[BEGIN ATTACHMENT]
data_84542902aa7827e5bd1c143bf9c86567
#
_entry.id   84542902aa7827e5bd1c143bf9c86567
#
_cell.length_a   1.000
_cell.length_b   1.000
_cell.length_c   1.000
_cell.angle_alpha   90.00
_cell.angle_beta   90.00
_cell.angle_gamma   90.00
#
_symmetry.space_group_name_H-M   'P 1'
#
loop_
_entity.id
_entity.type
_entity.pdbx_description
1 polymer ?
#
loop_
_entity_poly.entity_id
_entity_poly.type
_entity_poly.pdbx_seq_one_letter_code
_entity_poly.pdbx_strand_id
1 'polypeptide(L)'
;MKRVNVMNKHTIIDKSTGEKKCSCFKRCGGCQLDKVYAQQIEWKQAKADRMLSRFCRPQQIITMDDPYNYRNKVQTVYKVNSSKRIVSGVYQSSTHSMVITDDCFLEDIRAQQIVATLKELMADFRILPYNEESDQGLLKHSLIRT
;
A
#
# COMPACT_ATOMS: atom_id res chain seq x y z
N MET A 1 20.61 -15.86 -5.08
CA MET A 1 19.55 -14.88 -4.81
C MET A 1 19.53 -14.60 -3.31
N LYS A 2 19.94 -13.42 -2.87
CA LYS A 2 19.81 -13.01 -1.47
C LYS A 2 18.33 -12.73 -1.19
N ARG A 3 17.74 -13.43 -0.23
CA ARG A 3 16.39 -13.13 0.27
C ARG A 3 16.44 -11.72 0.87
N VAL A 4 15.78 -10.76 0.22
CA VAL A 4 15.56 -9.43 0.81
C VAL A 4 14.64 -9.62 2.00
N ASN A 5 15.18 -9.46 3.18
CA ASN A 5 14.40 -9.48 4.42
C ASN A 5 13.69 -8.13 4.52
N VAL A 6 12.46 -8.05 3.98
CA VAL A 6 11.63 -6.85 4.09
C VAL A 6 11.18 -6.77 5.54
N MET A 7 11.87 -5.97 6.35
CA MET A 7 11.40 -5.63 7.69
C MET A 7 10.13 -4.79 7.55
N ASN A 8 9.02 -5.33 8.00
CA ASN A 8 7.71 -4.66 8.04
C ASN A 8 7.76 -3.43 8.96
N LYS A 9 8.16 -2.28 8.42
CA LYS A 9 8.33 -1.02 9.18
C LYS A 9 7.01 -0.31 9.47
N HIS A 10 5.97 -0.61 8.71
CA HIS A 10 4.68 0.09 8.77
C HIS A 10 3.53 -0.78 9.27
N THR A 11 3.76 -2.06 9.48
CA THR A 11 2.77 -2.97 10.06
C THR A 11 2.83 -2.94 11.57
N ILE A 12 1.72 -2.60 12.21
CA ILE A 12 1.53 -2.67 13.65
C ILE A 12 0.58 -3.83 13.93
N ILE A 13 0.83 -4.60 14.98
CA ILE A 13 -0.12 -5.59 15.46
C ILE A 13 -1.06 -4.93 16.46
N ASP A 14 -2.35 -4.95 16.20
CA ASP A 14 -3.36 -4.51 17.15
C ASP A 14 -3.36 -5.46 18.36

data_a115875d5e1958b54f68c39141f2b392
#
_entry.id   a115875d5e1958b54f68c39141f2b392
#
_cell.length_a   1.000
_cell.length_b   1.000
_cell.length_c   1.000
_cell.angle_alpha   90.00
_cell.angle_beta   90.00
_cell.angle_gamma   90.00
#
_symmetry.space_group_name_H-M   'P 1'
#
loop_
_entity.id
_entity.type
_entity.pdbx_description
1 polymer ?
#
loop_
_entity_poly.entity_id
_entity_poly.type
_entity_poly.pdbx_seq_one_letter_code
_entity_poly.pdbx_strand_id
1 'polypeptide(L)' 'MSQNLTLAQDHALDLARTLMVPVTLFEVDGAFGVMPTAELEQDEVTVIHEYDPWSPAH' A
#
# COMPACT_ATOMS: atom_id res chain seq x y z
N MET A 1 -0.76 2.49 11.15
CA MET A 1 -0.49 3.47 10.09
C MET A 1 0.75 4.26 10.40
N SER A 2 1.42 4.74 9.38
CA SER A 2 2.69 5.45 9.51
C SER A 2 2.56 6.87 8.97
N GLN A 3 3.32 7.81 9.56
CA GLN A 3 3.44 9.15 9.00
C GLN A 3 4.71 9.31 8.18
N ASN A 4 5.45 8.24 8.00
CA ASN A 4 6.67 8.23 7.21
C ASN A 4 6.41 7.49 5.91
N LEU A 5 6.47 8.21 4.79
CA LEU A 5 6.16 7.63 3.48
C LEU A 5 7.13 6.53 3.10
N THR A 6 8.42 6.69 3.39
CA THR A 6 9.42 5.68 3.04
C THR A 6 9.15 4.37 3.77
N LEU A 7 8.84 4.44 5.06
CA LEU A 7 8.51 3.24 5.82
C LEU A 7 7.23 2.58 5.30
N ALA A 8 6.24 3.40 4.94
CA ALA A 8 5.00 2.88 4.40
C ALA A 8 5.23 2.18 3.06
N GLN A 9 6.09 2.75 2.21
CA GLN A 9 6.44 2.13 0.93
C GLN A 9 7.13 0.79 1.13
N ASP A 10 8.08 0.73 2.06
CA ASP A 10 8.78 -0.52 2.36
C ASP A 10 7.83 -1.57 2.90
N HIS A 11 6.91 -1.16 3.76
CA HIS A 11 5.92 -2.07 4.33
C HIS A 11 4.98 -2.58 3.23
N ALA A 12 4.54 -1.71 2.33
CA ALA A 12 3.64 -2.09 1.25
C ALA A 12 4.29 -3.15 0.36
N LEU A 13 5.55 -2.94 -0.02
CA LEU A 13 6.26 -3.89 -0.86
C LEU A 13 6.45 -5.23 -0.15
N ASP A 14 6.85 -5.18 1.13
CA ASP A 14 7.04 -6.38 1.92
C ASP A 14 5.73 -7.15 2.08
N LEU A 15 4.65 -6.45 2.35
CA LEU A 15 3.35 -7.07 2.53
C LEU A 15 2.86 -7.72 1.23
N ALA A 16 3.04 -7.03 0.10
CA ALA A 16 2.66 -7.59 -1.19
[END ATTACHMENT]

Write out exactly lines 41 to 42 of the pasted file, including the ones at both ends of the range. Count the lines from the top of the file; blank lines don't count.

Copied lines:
CA VAL A 4 15.56 -9.43 0.81
C VAL A 4 14.64 -9.62 2.00